How to put the brakes on draconian state laws banning abortion

Photo by Charles Edward Miller/flickr

Eighty-three percent of American Jews say abortion should be legal in all or most cases, the Pew Research Forum found. And yet, women’s reproductive health care is under attack like never before — and women’s lives hang in the balance.

The torrent of abortion bans raging through our country’s statehouses and eroding women’s reproductive freedom is pointing toward a new showdown on Roe v. Wade. This year alone, nearly 30 bans on abortion have been introduced, passed or signed into law.

Alabama has outlawed abortion at any stage of pregnancy — including for victims of rape and incest — and criminalized the procedure for doctors. In Alabama, doctors who perform abortions could actually serve more prison time than men who commit rape and incest.

Georgia’s new abortion law has made the procedure illegal as early as six weeks — before many women even know that they are pregnant — and has further implications suggesting that women could be investigated for having a miscarriage. The Texas legislature has even considered a bill that would threaten women with the death penalty for having an abortion.

These laws are moving forward at breakneck speed, designed to ultimately reverse Roe v. Wade in the Supreme Court. It will deprive women of the fundamental human right to autonomy, but it will not end abortions. Instead, the procedure will become more dangerous and expensive, particularly for low-income women, women of color and rural women.

Our foremothers would be devastated to see where we still are today — on the brink of losing so much. Decades of challenges and economically prohibitive barriers to abortion access have escalated to a draconian assault on women’s constitutional rights.

Jewish women have always been deeply involved in the feminist movement and pursuit of reproductive self-determination, from Heather Booth to Bella Abzug and Gloria Steinem to Betty Friedan. Jewish Women International (JWI) has always advocated and mobilized against efforts to chip away at Roe. We have marched, written letters, testified and organized. A woman’s right to reproductive freedom is a core value of our mission and work.

The Jewish Council for Public Affairs strongly defends reproductive choice, representing thousands of Jews across the religious spectrum: “JCPA is committed to safeguarding and strengthening the spirit and impact of Roe v. Wade. The decision to end a pregnancy is a difficult and personal one that should only be made by a woman in consultation with her doctor and others she chooses to involve,” the organization states.

Some Orthodox religious leaders echo that sentiment. “Roe v. Wade has allowed American women of any faith or of no faith to wrestle with wrenching decisions about pregnancy with respect for their privacy, autonomy, and conscience. New state laws banning abortion even in cases of rape and incest reflect a specific religious tradition in opposition to the rights guaranteed by the Constitution. These laws are an attack on liberty, religious freedom, and the dignity of the person,” shares Rabbi David Rosenberg, co-chair of JWI’s Clergy Task Force on Domestic and Sexual Abuse in the Jewish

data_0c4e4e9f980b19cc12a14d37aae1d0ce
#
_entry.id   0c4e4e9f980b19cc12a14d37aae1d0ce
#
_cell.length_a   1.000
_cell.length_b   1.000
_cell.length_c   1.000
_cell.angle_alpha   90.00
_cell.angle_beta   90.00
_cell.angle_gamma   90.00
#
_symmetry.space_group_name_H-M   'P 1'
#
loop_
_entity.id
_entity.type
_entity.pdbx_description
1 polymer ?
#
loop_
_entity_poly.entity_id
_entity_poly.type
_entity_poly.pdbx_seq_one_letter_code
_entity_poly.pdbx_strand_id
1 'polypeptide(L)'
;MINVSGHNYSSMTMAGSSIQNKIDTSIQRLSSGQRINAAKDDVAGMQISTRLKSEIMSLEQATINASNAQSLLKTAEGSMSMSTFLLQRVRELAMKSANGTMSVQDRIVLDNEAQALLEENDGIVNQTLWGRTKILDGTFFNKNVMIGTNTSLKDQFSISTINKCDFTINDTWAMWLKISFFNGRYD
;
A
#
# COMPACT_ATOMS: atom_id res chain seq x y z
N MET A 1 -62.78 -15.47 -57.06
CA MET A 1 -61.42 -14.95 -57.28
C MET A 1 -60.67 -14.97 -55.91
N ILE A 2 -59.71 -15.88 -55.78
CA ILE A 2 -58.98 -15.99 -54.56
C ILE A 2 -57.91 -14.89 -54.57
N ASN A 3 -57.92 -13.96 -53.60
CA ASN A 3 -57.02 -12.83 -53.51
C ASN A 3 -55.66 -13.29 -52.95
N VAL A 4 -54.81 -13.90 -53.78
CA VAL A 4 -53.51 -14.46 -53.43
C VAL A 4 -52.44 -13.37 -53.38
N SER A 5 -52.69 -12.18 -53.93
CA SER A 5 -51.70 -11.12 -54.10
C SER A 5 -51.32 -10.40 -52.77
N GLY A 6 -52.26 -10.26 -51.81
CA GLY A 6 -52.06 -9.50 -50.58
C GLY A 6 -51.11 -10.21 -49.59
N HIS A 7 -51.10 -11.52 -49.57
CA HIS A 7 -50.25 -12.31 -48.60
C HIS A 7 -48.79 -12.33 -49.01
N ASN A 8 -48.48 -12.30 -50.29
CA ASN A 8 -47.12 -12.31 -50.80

Community and an Orthodox rabbi.

As political conservatives ramp up their anti-choice efforts and put women’s lives at risk, the Jewish community must remain on the leading edge of the fight against their coercion.
But what can we do?

Listen to women, stand against laws that dehumanize women, and forge a proactive path forward.
State and local actions work. We need to disrupt the anti-choice agenda usurping statehouses. Encourage your state legislators to introduce laws that will enshrine abortion rights in the state
constitution and remove unnecessary barriers — just look to Vermont and New York. Join with your synagogues and social action committees as well as local ACLU chapters and women’s organizations to block these abortion bans.

On the federal level, encourage your elected officials to back legislation that protects reproductive health care and women’s economic security, like the EACH Woman Act. Furthermore, urge yourrepresentatives to support access to contraceptives and comprehensive sex education. The American abortion rate is at an all-time low — dropping 26 percent between 2006 and 2015 — largely because the Affordable Care Act (ACA) increased access to birth control. As conservatives push for abstinence-only sex education, rail against the ACA mandate and limit women’s ability to obtain birth control, they also erect barriers to abortion — do not lose sight of that irony.

Most importantly, if you want your leaders to uphold a women’s right to reproductive freedom, vote: in local, state and congressional elections, in 2020 and beyond.

As unjust policies jeopardize women’s health and equality, the Jewish community must remain faithful to the commitment made to women in the Roe v. Wade decision. JWI will continue to work diligently to honor our history and protect the rights of all women and girls.

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